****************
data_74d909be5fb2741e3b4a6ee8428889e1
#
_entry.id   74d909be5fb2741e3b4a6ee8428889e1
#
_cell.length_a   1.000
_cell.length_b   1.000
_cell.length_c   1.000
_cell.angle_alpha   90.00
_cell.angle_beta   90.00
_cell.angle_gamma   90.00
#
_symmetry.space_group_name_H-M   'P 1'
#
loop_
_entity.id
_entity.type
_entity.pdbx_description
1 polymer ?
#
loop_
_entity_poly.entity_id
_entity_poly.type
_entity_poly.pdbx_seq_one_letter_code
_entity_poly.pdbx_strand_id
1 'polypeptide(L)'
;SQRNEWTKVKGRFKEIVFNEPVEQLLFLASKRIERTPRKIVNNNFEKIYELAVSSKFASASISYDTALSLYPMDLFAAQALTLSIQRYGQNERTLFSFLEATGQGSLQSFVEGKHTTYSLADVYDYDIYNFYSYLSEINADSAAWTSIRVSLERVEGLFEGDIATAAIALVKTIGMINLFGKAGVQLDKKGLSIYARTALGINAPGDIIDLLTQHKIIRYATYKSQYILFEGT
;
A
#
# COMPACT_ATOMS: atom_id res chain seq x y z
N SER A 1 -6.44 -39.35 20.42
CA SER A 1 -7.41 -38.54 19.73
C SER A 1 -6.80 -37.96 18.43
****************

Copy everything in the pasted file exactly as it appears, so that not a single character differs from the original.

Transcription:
data_74d909be5fb2741e3b4a6ee8428889e1
#
_entry.id   74d909be5fb2741e3b4a6ee8428889e1
#
_cell.length_a   1.000
_cell.length_b   1.000
_cell.length_c   1.000
_cell.angle_alpha   90.00
_cell.angle_beta   90.00
_cell.angle_gamma   90.00
#
_symmetry.space_group_name_H-M   'P 1'
#
loop_
_entity.id
_entity.type
_entity.pdbx_description
1 polymer ?
#
loop_
_entity_poly.entity_id
_entity_poly.type
_entity_poly.pdbx_seq_one_letter_code
_entity_poly.pdbx_strand_id
1 'polypeptide(L)'
;SQRNEWTKVKGRFKEIVFNEPVEQLLFLASKRIERTPRKIVNNNFEKIYELAVSSKFASASISYDTALSLYPMDLFAAQALTLSIQRYGQNERTLFSFLEATGQGSLQSFVEGKHTTYSLADVYDYDIYNFYSYLSEINADSAAWTSIRVSLERVEGLFEGDIATAAIALVKTIGMINLFGKAGVQLDKKGLSIYARTALGINAPGDIIDLLTQHKIIRYATYKSQYILFEGT
;
A
#
# COMPACT_ATOMS: atom_id res chain seq x y z
N SER A 1 -6.44 -39.35 20.42
CA SER A 1 -7.41 -38.54 19.73
C SER A 1 -6.80 -37.96 18.43